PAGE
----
What’s the Difference Between Probation and Parole?
You may have heard of these words but may not know what they mean. What is the difference between probation and parole? Are they the same thing?
Let’s take a look at each, starting with probation.
Probation is when a defendant is found guilty of a crime, the judge orders that your actions are supervised by someone in the criminal justice system. For example, let’s say you commit a robbery. The judge decides that instead of putting you in prison right away, you should be placed on probation. This means the judge is giving you the opportunity to show that you are remorseful for your actions and that you are trying to rehabilitate yourself.
It’s very important that you follow the conditions of your probation. This means participating in any rehab programs, following curfew rules, drug testing, and meeting with your probation officer. You may also be required to pay any court-appointed fees handed down by the court.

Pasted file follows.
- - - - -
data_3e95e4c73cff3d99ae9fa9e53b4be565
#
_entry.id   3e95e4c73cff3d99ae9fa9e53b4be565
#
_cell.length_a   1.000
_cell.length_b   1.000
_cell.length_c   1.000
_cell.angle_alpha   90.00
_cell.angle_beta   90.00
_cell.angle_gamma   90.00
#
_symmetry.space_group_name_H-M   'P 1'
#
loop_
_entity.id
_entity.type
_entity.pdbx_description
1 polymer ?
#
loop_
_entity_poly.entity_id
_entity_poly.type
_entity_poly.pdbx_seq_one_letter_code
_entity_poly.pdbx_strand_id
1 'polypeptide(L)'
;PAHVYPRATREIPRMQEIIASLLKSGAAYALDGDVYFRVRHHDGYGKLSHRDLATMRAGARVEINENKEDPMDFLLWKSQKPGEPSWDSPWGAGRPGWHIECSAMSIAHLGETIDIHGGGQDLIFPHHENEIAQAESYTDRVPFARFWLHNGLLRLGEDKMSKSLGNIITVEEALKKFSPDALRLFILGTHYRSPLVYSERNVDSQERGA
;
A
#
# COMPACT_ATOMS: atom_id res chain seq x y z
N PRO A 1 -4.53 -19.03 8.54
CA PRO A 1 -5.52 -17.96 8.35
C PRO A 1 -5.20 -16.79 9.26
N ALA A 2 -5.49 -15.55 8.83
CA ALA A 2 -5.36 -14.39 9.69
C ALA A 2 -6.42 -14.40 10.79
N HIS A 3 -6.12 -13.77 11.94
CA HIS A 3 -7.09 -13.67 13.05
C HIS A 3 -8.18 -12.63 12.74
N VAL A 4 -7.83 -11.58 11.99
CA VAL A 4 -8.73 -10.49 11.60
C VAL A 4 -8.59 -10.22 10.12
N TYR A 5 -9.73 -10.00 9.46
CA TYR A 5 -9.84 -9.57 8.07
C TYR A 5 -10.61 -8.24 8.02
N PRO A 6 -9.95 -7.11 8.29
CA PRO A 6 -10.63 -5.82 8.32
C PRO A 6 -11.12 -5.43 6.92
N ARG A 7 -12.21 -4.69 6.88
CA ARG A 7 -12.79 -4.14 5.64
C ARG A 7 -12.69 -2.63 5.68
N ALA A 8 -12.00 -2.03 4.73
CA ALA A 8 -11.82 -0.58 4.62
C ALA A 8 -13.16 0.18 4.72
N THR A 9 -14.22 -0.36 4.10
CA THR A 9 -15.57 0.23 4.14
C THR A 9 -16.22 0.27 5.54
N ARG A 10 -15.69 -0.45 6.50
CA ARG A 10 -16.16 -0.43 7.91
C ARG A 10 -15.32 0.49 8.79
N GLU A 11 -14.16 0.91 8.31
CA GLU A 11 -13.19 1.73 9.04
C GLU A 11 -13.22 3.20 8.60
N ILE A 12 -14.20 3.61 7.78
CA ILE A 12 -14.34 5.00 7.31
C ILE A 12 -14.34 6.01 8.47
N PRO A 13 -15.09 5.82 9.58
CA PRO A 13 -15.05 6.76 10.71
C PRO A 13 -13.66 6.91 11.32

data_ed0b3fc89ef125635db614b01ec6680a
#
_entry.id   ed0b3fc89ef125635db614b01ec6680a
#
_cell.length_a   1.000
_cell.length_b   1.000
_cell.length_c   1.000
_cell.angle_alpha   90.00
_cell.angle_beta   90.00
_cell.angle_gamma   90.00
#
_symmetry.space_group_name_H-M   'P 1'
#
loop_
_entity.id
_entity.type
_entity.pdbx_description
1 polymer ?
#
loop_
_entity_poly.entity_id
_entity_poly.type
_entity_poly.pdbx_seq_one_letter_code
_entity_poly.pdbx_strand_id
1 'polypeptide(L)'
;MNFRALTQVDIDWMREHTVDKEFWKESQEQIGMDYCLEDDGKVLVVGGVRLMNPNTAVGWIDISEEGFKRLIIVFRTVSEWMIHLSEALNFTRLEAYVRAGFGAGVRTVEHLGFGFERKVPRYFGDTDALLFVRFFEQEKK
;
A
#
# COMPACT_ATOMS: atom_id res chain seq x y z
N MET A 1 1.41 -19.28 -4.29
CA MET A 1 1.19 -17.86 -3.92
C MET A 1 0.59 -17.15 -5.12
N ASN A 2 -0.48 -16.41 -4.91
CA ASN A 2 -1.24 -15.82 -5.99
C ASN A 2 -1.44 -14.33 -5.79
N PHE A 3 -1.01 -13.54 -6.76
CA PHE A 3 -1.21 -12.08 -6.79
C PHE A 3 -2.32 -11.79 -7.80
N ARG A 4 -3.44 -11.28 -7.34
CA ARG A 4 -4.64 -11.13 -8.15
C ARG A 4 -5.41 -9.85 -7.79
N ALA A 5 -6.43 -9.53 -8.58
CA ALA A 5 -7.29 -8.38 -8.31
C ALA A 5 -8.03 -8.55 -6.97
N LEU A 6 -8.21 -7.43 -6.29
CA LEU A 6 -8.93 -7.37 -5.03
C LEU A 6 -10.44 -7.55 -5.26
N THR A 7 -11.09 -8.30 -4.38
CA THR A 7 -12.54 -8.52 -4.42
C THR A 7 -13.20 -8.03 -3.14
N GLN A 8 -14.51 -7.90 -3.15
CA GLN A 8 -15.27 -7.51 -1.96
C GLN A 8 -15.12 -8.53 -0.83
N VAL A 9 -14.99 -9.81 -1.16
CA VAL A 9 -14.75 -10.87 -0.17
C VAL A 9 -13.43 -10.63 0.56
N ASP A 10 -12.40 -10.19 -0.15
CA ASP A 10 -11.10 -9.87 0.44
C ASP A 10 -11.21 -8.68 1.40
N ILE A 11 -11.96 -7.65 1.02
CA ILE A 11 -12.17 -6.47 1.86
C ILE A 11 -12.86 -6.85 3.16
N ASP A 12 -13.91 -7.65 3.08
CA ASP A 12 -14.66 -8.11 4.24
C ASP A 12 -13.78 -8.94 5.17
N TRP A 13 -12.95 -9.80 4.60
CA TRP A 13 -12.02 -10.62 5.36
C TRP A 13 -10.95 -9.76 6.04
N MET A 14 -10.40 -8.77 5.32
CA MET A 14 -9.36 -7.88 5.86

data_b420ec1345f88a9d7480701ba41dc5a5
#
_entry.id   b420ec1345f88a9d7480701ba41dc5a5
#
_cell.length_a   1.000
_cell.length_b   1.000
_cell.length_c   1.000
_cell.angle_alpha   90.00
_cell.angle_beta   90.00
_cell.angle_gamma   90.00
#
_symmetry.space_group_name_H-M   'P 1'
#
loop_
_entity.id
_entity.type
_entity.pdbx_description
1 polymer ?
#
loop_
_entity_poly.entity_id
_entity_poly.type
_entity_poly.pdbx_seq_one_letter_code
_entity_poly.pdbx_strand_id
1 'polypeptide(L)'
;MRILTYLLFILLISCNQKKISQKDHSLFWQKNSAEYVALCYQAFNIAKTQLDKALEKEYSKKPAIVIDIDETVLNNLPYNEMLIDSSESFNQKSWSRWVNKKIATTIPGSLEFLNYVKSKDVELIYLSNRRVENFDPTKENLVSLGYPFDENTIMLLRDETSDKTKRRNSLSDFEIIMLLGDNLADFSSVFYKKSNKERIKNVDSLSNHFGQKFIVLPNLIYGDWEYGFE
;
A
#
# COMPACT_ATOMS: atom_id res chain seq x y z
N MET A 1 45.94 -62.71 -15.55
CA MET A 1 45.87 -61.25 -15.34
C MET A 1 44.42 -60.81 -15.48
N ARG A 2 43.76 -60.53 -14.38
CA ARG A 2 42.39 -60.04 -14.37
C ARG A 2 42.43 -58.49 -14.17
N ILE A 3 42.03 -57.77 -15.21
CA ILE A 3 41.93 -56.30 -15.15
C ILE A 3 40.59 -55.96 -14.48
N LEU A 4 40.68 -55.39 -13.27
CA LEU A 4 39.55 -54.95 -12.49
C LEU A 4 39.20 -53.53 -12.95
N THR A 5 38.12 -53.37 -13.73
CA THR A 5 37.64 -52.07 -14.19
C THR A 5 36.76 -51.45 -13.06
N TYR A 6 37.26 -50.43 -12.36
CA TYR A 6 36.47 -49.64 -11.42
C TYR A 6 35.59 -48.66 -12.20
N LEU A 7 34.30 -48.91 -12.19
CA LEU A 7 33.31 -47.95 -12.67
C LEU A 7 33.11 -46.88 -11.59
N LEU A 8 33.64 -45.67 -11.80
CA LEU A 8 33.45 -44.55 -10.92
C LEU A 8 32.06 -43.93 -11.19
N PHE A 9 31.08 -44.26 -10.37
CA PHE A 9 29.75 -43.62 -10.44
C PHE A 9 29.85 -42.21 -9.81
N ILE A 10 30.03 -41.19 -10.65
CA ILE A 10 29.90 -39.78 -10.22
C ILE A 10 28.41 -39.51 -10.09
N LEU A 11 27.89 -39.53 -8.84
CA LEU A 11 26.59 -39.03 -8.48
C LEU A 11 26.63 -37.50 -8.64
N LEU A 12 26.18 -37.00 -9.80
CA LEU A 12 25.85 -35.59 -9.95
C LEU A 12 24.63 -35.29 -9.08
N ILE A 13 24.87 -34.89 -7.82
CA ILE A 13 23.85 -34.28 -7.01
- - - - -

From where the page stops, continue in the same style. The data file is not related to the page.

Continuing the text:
If you follow all the rules that the judge hands down, then it’s possible you will not be sent to prison after your probation ends. So although you are still found guilty of the crime, you may avoid going to jail. However, if you don’t do what is required of you, the judge may require you to return to court for final sentencing. This may mean going to jail.
Parole occurs after a defendant is released from prison early. Unlike probation, parole is not court ordered. You will meet with a parole board who will determine whether you are ready to be reintroduced into society. Once you are released, your progress will be monitored.
Just like someone on probation, a person on parole will have to follow a set of guidelines handed down by the parole board. This may mean staying in a halfway house, paying court fees, and meeting with a parole officer. And just like probation, one wrong move and you can head back to jail to serve the remaining of your sentence.
Both probation and parole are used to help the defendant break his/her bad behavior. They are tools used by the criminal justice system to help protect the community. By violating either probation or parole, you will face serious consequences.